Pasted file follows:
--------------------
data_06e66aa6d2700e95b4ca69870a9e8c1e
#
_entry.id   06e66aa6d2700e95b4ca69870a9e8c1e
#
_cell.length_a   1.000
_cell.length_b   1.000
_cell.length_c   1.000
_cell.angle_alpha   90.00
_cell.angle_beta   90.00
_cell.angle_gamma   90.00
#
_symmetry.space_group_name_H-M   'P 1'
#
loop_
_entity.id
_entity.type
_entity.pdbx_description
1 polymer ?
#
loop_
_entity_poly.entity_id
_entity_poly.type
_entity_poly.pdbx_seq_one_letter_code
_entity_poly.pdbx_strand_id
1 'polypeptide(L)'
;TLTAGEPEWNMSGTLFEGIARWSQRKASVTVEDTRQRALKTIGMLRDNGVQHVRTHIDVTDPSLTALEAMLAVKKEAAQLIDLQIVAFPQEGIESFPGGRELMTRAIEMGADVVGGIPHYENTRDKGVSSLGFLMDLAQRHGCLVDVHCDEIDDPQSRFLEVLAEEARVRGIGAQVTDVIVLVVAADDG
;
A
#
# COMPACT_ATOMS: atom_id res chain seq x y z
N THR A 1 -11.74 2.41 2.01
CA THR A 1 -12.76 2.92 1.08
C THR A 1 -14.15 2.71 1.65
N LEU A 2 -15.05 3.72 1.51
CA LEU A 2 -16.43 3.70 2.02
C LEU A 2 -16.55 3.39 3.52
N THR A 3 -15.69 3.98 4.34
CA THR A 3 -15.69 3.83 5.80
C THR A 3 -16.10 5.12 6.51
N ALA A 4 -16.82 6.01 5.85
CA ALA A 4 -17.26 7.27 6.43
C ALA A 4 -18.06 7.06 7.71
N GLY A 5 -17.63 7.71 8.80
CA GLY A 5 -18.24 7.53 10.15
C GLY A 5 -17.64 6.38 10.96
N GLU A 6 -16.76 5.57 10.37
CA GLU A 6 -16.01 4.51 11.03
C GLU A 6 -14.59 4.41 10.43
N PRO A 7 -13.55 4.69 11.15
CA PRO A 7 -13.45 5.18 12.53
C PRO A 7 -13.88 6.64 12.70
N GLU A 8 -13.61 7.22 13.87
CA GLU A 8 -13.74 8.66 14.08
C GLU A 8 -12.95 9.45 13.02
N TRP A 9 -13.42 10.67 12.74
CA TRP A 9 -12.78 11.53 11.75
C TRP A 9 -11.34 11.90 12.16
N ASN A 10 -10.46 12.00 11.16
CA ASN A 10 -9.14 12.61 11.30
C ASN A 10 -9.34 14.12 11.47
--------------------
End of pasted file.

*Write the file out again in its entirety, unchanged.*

data_06e66aa6d2700e95b4ca69870a9e8c1e
#
_entry.id   06e66aa6d2700e95b4ca69870a9e8c1e
#
_cell.length_a   1.000
_cell.length_b   1.000
_cell.length_c   1.000
_cell.angle_alpha   90.00
_cell.angle_beta   90.00
_cell.angle_gamma   90.00
#
_symmetry.space_group_name_H-M   'P 1'
#
loop_
_entity.id
_entity.type
_entity.pdbx_description
1 polymer ?
#
loop_
_entity_poly.entity_id
_entity_poly.type
_entity_poly.pdbx_seq_one_letter_code
_entity_poly.pdbx_strand_id
1 'polypeptide(L)'
;TLTAGEPEWNMSGTLFEGIARWSQRKASVTVEDTRQRALKTIGMLRDNGVQHVRTHIDVTDPSLTALEAMLAVKKEAAQLIDLQIVAFPQEGIESFPGGRELMTRAIEMGADVVGGIPHYENTRDKGVSSLGFLMDLAQRHGCLVDVHCDEIDDPQSRFLEVLAEEARVRGIGAQVTDVIVLVVAADDG
;
A
#
# COMPACT_ATOMS: atom_id res chain seq x y z
N THR A 1 -11.74 2.41 2.01
CA THR A 1 -12.76 2.92 1.08
C THR A 1 -14.15 2.71 1.65
N LEU A 2 -15.05 3.72 1.51
CA LEU A 2 -16.43 3.70 2.02
C LEU A 2 -16.55 3.39 3.52
N THR A 3 -15.69 3.98 4.34
CA THR A 3 -15.69 3.83 5.80
C THR A 3 -16.10 5.12 6.51
N ALA A 4 -16.82 6.01 5.85
CA ALA A 4 -17.26 7.27 6.43
C ALA A 4 -18.06 7.06 7.71
N GLY A 5 -17.63 7.71 8.80
CA GLY A 5 -18.24 7.53 10.15
C GLY A 5 -17.64 6.38 10.96
N GLU A 6 -16.76 5.57 10.37
CA GLU A 6 -16.01 4.51 11.03
C GLU A 6 -14.59 4.41 10.43
N PRO A 7 -13.55 4.69 11.15
CA PRO A 7 -13.45 5.18 12.53
C PRO A 7 -13.88 6.64 12.70
N GLU A 8 -13.61 7.22 13.87
CA GLU A 8 -13.74 8.66 14.08
C GLU A 8 -12.95 9.45 13.02
N TRP A 9 -13.42 10.67 12.74
CA TRP A 9 -12.78 11.53 11.75
C TRP A 9 -11.34 11.90 12.16
N ASN A 10 -10.46 12.00 11.16
CA ASN A 10 -9.14 12.61 11.30
C ASN A 10 -9.34 14.12 11.47